Capacity of innovation of public administration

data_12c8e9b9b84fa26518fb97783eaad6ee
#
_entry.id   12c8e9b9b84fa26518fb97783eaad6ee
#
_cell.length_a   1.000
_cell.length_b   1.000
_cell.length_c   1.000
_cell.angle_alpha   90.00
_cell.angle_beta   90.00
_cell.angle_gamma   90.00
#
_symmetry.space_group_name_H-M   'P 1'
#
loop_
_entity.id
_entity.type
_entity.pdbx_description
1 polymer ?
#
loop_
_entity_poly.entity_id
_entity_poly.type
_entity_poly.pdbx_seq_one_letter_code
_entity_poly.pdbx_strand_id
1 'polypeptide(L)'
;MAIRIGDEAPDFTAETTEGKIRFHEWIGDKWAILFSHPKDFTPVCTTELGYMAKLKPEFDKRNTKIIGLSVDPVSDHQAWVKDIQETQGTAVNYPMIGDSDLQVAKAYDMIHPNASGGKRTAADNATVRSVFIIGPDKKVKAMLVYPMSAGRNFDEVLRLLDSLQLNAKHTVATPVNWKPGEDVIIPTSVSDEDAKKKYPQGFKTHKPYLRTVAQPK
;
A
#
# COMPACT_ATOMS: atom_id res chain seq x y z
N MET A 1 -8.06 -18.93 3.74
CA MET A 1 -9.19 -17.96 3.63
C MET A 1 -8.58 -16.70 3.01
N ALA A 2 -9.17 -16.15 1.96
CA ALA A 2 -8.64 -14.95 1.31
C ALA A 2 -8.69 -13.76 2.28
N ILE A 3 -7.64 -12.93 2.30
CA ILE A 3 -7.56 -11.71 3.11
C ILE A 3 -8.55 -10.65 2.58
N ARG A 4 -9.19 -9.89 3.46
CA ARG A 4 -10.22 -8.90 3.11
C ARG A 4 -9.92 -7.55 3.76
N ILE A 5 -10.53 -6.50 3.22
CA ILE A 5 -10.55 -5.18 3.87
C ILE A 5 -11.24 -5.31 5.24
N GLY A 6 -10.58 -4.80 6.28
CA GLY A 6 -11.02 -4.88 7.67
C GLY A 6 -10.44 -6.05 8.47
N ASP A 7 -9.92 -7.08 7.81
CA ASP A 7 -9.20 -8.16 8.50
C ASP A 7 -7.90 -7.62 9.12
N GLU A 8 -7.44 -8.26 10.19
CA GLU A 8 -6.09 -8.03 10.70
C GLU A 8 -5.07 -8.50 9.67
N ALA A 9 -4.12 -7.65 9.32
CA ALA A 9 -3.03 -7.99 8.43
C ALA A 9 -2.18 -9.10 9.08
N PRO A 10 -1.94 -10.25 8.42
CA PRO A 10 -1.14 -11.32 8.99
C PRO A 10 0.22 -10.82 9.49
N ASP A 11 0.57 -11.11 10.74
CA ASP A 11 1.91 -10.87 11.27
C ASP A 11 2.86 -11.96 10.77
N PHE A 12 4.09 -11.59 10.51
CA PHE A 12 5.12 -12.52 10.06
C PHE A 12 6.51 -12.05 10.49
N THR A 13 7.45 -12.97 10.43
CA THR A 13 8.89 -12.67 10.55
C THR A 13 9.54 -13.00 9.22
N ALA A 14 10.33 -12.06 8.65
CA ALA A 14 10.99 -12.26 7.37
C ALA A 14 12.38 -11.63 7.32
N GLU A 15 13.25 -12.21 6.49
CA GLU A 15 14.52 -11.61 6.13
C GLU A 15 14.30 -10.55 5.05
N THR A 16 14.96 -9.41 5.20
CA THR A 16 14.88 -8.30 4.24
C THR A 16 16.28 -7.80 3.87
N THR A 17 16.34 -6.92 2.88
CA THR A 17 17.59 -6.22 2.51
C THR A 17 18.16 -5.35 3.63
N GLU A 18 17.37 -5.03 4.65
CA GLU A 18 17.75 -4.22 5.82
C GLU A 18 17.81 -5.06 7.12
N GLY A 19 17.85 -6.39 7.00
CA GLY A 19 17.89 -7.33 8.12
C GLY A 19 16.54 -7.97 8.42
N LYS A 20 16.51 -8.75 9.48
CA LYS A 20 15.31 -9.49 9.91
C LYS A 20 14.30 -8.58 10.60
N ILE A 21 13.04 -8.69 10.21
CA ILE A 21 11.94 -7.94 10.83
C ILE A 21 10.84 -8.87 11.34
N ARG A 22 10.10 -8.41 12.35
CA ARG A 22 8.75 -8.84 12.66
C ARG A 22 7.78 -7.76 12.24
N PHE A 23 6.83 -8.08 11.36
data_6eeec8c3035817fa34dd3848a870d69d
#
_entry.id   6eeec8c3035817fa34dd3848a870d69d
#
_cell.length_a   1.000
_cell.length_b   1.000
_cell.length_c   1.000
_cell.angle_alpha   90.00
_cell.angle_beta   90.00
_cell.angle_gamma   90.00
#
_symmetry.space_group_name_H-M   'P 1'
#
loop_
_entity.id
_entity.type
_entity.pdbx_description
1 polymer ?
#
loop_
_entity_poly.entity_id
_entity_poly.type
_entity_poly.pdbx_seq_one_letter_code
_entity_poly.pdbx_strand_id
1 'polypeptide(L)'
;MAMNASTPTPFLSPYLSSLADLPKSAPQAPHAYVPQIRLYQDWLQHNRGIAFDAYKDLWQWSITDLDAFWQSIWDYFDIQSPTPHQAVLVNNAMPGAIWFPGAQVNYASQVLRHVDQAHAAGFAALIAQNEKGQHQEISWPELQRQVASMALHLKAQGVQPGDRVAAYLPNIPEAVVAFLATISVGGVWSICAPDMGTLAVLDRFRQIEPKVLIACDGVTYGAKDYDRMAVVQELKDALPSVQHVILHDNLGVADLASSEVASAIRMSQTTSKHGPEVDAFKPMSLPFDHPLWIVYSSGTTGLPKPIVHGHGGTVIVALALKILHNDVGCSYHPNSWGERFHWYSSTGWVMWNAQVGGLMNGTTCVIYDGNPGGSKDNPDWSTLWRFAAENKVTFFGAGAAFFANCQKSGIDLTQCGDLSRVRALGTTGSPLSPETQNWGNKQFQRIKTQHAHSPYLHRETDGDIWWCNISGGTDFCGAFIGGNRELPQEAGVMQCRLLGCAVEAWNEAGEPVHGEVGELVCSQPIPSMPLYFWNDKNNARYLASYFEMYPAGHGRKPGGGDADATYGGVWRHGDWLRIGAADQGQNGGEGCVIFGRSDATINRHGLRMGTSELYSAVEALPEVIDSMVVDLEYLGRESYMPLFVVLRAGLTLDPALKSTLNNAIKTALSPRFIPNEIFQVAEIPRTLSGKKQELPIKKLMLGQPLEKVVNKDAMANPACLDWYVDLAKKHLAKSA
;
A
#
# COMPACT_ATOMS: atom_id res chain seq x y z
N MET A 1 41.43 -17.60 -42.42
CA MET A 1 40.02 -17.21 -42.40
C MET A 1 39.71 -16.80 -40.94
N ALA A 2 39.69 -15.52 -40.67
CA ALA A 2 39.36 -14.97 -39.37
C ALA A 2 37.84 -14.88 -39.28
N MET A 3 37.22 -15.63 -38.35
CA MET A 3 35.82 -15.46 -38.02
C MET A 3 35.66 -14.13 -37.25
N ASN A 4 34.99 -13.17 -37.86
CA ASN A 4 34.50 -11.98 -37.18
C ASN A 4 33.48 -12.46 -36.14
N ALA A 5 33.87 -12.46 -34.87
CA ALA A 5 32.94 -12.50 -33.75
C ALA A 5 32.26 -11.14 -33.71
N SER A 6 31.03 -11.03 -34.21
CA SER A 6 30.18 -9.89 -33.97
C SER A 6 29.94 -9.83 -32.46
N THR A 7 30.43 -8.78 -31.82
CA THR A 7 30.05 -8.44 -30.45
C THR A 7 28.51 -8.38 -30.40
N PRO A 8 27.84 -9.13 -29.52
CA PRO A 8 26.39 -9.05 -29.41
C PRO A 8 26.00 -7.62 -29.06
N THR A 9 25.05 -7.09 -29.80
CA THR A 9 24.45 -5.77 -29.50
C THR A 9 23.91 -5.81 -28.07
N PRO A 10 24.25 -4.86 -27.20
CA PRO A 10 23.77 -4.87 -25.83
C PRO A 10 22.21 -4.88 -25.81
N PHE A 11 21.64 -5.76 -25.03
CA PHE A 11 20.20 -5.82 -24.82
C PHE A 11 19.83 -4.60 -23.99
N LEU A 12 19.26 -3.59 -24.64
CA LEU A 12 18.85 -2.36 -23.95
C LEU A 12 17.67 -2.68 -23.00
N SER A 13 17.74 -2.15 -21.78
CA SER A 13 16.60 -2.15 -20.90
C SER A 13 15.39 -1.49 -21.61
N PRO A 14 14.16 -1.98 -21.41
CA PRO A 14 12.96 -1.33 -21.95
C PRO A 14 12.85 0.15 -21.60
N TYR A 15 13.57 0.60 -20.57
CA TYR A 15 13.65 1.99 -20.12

The public administration has an important role in boosting innovation in the economy and at the same time, it should trigger innovation itself in the public organisations in order to increase productivity, to improve efficiency, to enhance the creation of public value and thus to meet the society challenges. In the knowledge society, the capacity of innovation and capacity to implement new innovations is very important for the public administration. The public organizations should be able to incorporate information, knowledge, resources within the innovation processes and to harmonise the needs of citizens and businesses. Innovation represents a prerequisite for administration’s modernization. Innovation in public administration may be considered a learning process, a modality for new service development, new technology application, for changing the organisational structures as well as for implementing new managerial approaches in light to meet the citizens, businesses, society needs and requirements in facing the new challenges of knowledge society. It can be seen from research the in public sector innovation new insights stem from taking into account the ideas, insights and experiences of citizens as end-users of the middle management of public organizations and people who are engaged on a daily basis in rendering services to society. In light to take account of insights from various groups, reveals the importance of seeing innovation as a process of co-creation. Most innovations in public administration have an ICT component. ICT is interconnected in many practices in administration as information, communication represent vital resources for public service provision, for implementing public policies and achieving projects and programmes. ICT innovative potential is determined by specific characteristics, for example the ability to process big data and to communicate beyond the temporal, functional and geographic borders. It is important to understand how public organizations are developing new ideas and new knowledge as part of innovation processes and how the organizations learn or fail to learn. On the other hand, the adoption of external ideas and innovations depends on the characteristics of organizations.